“This sucks,” says a female with disgust. I glance around, trying to identify the body associated with the voice. I spot her over my left shoulder – a tall, lean runner, her blonde hair pulled back in a high ponytail.I study her, wondering what could possibly be wrong. The sun shines in a cloudless sky after a malaise of rainless grey-skied days, visibly buoying the spirits of the thousands of runners at the start of the Charleston Marathon (and the half, which is what I’m running).Her elbow digs into my rib as she darts ahead. I stare as she pushes and weaves her way through the pack of runners. She doesn’t apologize or glance backwards. She either doesn’t realize she’d bumped me. Or she doesn’t care.She’s too weighted down by expectations, glued to the device around her wrist telling her pace and heart rate, reminding her that she’s alive. She’s so determined to reach her goals that she’s missing out on what’s right in front of her – the race itself.I know because I’ve been that runner. I’ve pushed my way toward a PR so aggressively that I don’t recall many details of various races.Not today. I have no race plan, trusting myself that it will all work out. For once I run without music, wanting to hear the runners around me and participate. Without music there’s no barrier between my ears and complainers, like the woman who elbowed her way past me.It also means hearing all the kind words exchanged between runners, and all the encouragement from bystanders. The crowd tells us how great we look, making me pin my shoulders back and run a little taller. Turns out I’m quite a vain runner.Without music to distract me or a time goal taking all my focus, I spend a lot of time soaking up the views. We run by vistas of the bay, sunlight dancing on the water as paddle boarders glide by and leave a wake of glittering water-diamonds. Then we pass columned houses in salmon and mint green, flanked by rows of palm trees.The course veers around a corner and we’re running through a crowd of supporters, some holding signs. A cute twenty-something brunette holds a sign, “Why do the cute ones always run away?”Her friend holds one with fluorescent lettering, “Worst parade ever.”A nerdy looking male holds up a whiteboard that says, “Only inches to go.” Below he’s calculated exactly how many inches remain for the marathoners, who still have 18 miles ahead of them.The course turns down another road, spilling us out into an industrial wasteland, dilapidated warehouses and mounds of dirt. I run by mile marker eight and for the first time my legs feel heavy. My thoughts turn to anticipating the miles ahead and I’m nattering doubt to myself. Then I remind myself about joy. My body unclenches a little.The half marathon is made up of moments, and I am trying to pay attention to each one that comes my way. While forcing fun is an oxymoron, bounding ourselves with unpleasant thoughts guarantees we won’t experience joy. Engaging in the present allows us to be open and spontaneous and seize all the happy moments that come our way.A man flies by me. A spectator calls out, “Top ten marathoner.” The half and full courses overlap for the next mile of the course. I gape at the speed at which his legs turn over, the pure grace of his body propelling him forward. I can’t see his face, he sped by so quickly, but he is beautiful and my heart flutters from witnessing his raw energy. Then another marathoner speeds past me. My own running feels light and effortless.The marathon course takes a turn and the half marathon continues the last couple miles toward the finish past a waterfront park. I drink up the scenery, the gradations of blue and green a relief on my eyes after the bleak miles behind me. I run with my eyes glued to the horizon. Some say staring at the horizon releases endorphins. Others swear that salt in the air cures ailments. Whatever it is, I’m feeling great.The crowds get thicker. Someone yells, “nice pace,” which gets me to wondering if there can be a “mean” pace. Thinking about the woman elbowing past me in oblivion, I decide there can be, it’s the pace that pushes us so hard that we stop noticing and caring about the world around us. I high-five everyone with a hand extended and thank them for coming out to support us, trying to exemplify what running a nice pace is all about.A friend sent me a text before the half, reminding me to smile at the finish, but he didn’t need to. A drummer beats loudly and the crowd cheers. It’s impossible to do anything else but smile. I stretch my arms out in victory.
Sign up for our COVID-19 newsletter to stay up-to-date on the latest coronavirus news throughout New York [dropcap]A [/dropcap]hundred thousand light years or a hundred yards, give or take a few, are all that separate the Milky Way Galaxy from a pair of Peruvian shrunken heads at the Vanderbilt Museum in Centerport.The distance is relative, because it doesn’t take that much time to travel the space between the new, state-of-the-art Vanderbilt Planetarium, which just underwent a multi-million-dollar upgrade, and the eccentric collection of William K. Vanderbilt II, whose majestic mansion epitomizes the glory days from Long Island’s Gold Coast when American millionaires pursued their passions—both private and public—on their once-secluded North Shore estates.Surprisingly, few visitors to the Suffolk County Vanderbilt Museum today make the connection at what was once his 43-acre Eagle’s Nest estate. They either come for the uplifting planetarium show—now greatly enhanced by the $3.2-million Konica Minolta GeminiStar III projector—or visit Vanderbilt’s Spanish Revival manor house with its marble bathtubs, medieval furniture, decorative arts and stunning views. Not to mention the Jivaro Indian tsantsas (shrunken heads)—their eyelids and mouths sewn shut—eerily silent in a glass display case in the Memorial Wing by the courtyard.“People come to the planetarium and they have no idea what’s on the other side of the wall,” says Lance Reinheimer, the museum’s interim executive director, during a recent Press special preview of the refurbished planetarium. “And, vice versa: People go to the mansion and have no idea what’s in here.”This spring centerport’s vanderbilt museum has a new star attraction: a state-of-the-art planetarium projector that can span the milky way in seconds. visitors will also want to stroll through vanderbilt’s spanish revival style mansion, the gold coast at its best. All photos courtesy of Vanderbilt Museum.Vanderbilt had a long relationship with Long Island. He began building the “bachelor” wing of his mansion in 1910 because he was then separated from his first wife and he completed it in 1936 after he was married to his second wife. In 1904, to promote sports-car racing in America, he had sponsored the Vanderbilt Cup—and spearheaded the creation of the Long Island Motor Parkway in 1908 (the museum pays homage to his love of the automobile, too).Tragically, his 26-year-old son, returning to New York from the family’s palatial Florida estate, died in a car crash in South Carolina in 1933 and the Memorial Wing was named in his honor.Over the years Willie K., as his friends called him, had assembled an eclectic collection of marine life, exotic insects, shrunken heads, an Egyptian mummy, dueling pistols, a 19th century surgical kit, a Nile crocodile, antelopes, a cobra, a tiger, a polar bear, a leopard, an ostrich and even a warthog, to name a few of the thousands of specimens. He also hired experts from the American Museum of Natural History to create the wildlife exhibits for his Diorama Hall, which he’d show to his weekend guests. Hanging menacingly overhead in the Habitat Room is an open-mouthed 32-foot whale shark caught off Fire Island in 1935, which was restored a few years ago thanks to matching grants from Save America’s Treasures and Suffolk County.Vanderbilt’s spanish style mansion, the gold coast at its best. (Photo courtesy of Vanderbilt Museum“We’re the stewards of his collection as he left it,” says Reinheimer. “It doesn’t give us a lot of latitude to move things around.” But, he adds, “We have the mummy in the mansion.”Vanderbilt, who died in 1944 at the age of 65, had kept the preserved body in his Marine Museum, separated from the mansion by his three-hole golf course (now just rolling grass lawn), because he thought it was “bad luck” to bring it inside his house. The 3,000-year-old Egyptian is one of the star attractions today at the museum, which Suffolk County acquired in 1950 after Robert Moses reportedly turned it down.The Vanderbilt family fortune had come from the New York Central Railroad and international shipping enterprises—Cornelius Vanderbilt was the precursor—and Willie K. circumnavigated the globe twice in his 264-foot custom-made yacht, the Alva, named after his mother, which fed his interest in celestial navigation. Inspired by the NASA moon landing in 1969, the museum board of trustees believed that a planetarium would be consistent with his vision and rededicated his tennis court to that purpose, although it wasn’t completed until 1971.“If Vanderbilt were alive today, this is where he would want to go!” remarks Reinheimer. Upgrading the planetarium is vital to ensuring the museum’s survivability, he explains, since it is the main revenue generator, drawing almost 60,000 school children annually. It’s not the only planetarium in the region, but in its scope and technical ability, the Vanderbilt rivals the Hayden Planetarium with its ultra-high-definition video, advanced computer system and ability to quickly upload the latest NASA imagery.“We’re one of the best planetariums in the country,” Reinheimer says.Weeks before the planetarium’s official reopening, workers were mounting shiny metal letters above the dome entrance that would eventually spell out “The William and Molly Rogers Theatre,” in honor of their generous donation that helped the project reach fruition. All told, considering the advanced equipment, the new plush seats and the redone lobby, the renovation will have cost the museum some $4 million.Only a few years ago, the museum was about to go dark for good. The stock market collapse had shrunken its endowment, which funded 53 percent of its operating budget. The rest came from programs, membership, site use (for weddings and the like), grants and donations.Suffolk County was also facing a serious shortfall. In January 2009, the museum payroll fell $35,000 short, and Carol Ghiorsi Hart, then the executive director, told The New York Times, “If we can’t raise that, we’ll have to shut down.”But with a combination of changing hours, cutbacks, fee hikes, budget austerity, legislative largesse through a hike in the county’s motel and hotel tax, and successful philanthropic fundraising, the night lights stayed on. And now the Vanderbilt Planetarium is entering the space age with a brighter future than ever before. The three-ton “star ball” projector can recede soundlessly into a central pit—where Vanderbilt once had the net on his tennis court—which allows for an array of special presentations that the previous design didn’t.The view outside the Vanderbilt Museum. (Photo courtesy of Vanderbilt Museum)Just as the planetarium has gone high-tech, some fans of its past are going to have to get with the times.“No more laser shows!” says Reinheimer, with a grin, referring to the site’s former hosting of projected galaxies choreographed to the music of Led Zeppelin and Pink Floyd, among other classic rock acts. He insists that “they’re lame” compared to what this new system at the Vanderbilt can do.Dave Bush, the planetarium’s technical and production coordinator, and Lorraine Vernola, the assistant director of public planning, make the star ball work its magic inside the dome. Bush handles the Friday night live show, letting the audience learn what constellations and planets can be seen overhead. If the sky is clear, he’ll take them to a powerful 16-inch telescope housed nearby in its own observatory with a retractable roof so they can see for themselves. Vernola handles the educational programs, which can be tailored to the curricular needs, age-group and scientific aptitudes of school visitors.With the new star ball come new programs for children, adults and families, in conjunction with Sky-Skan, a specialized producer in this area, and planetariums in Britain, China and the United States. During our preview we sampled three trailers. One World, One Sky: Big Bird’s Adventure, a Sesame Street production featuring Big Bird, Elmo and his friends, is geared to the pre-kindergarten set. Solar System Odyssey is modeled more like a video game adventure for middle school kids (“Hang onto your breakfast!” a space commander tells his teenage companion). Families and adults are the target audience for Stars, which is narrated by Mark Hamill and accompanied by the Nashville Symphony. With body-slamming sound and breathtaking special effects, it depicts the fiery birth and light-snuffing death of these vital celestial bodies.Exploring what the new GeminiStar III can do has been exciting for Bush because the old projector was 42 years old.“The whole universe is in this system!” he says. “Just working with all of this stuff time flies—it’s easy to get lost in this.”With the dome darkened, we sat back as Bush took us on a quick spin around the solar system, pointing out where Pluto, the “king of the dwarf planets,” crosses Neptune’s orbit—a planetary “no-no” in astronomical circles—and then, just like that, he zoomed out to the far reaches of the Milky Way, which is 100,000 light years across, reducing our sun to a shiny speck in one of the galaxy’s spiral stellar arms.At the touch of a button he can send the stars swirling, heads spinning and stomachs reeling. He admits he used to get vertigo himself but he’s been doing this for more than 13 years so, not unlike a sailor at sea, he says, “You get dome legs!”On tap for the Vanderbilt are a summer Shakespeare festival, a clam bake, concerts, children’s theatre, and a classic-car show. So the museum is making a big push to appeal to new generations of visitors willing to space out through the solar system and beyond—or take a look back at the opulent lifestyle and interests of one of Long Island’s most curious millionaires.The Suffolk County Vanderbilt Museum is at 180 Little Neck Rd., just a couple of miles north of the Centerport Fire Department off 25A. The new planetarium, which formally re-opened to the public on March 15, is operating its winter-spring schedule from now until June 16, featuring two shows on Friday evening, at 8 p.m. and 9 p.m., Saturday afternoon and evening, and Sunday afternoon. For more information call 631-854-5579 or visit www.vanderbiltmuseum.org.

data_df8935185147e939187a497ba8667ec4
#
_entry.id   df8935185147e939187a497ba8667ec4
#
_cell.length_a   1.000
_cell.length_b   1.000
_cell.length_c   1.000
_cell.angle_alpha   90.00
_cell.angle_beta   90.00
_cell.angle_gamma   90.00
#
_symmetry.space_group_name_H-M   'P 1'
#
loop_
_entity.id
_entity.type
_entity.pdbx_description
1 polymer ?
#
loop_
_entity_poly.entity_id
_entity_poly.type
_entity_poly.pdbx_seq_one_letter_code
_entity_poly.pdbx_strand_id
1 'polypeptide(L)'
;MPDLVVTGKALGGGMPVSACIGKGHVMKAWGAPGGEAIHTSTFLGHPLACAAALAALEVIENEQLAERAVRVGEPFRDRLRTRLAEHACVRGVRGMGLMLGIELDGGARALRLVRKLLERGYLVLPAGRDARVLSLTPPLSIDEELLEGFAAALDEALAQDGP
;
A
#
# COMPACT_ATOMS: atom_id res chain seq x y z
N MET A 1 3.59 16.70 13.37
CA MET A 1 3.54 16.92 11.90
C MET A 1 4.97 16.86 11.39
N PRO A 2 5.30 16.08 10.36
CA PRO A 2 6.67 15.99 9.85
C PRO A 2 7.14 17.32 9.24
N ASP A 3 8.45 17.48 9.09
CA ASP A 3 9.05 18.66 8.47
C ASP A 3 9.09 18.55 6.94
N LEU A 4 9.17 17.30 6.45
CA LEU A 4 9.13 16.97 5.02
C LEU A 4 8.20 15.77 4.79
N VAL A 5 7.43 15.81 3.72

continue reading » If your credit union or bank’s website were a dating profile, what first impression would you be giving prospects?Are you the hip, attractive guy who runs five miles a day with his golden retriever, or are you the disheveled old guy with a broken tooth?First impressions are everything…in dating and in banking.Here are three negative first impressions a good website can help your credit union or bank avoid.SlowA slow website immediately tells consumers, “These people can’t meet my needs when I need them to be met.” If your website has a long load time, then consumers—regardless of whether they’re already your member or customer—will get impatient and simply go somewhere else for what they need. No one likes a date that shows up an hour late. ShareShareSharePrintMailGooglePinterestDiggRedditStumbleuponDeliciousBufferTumblr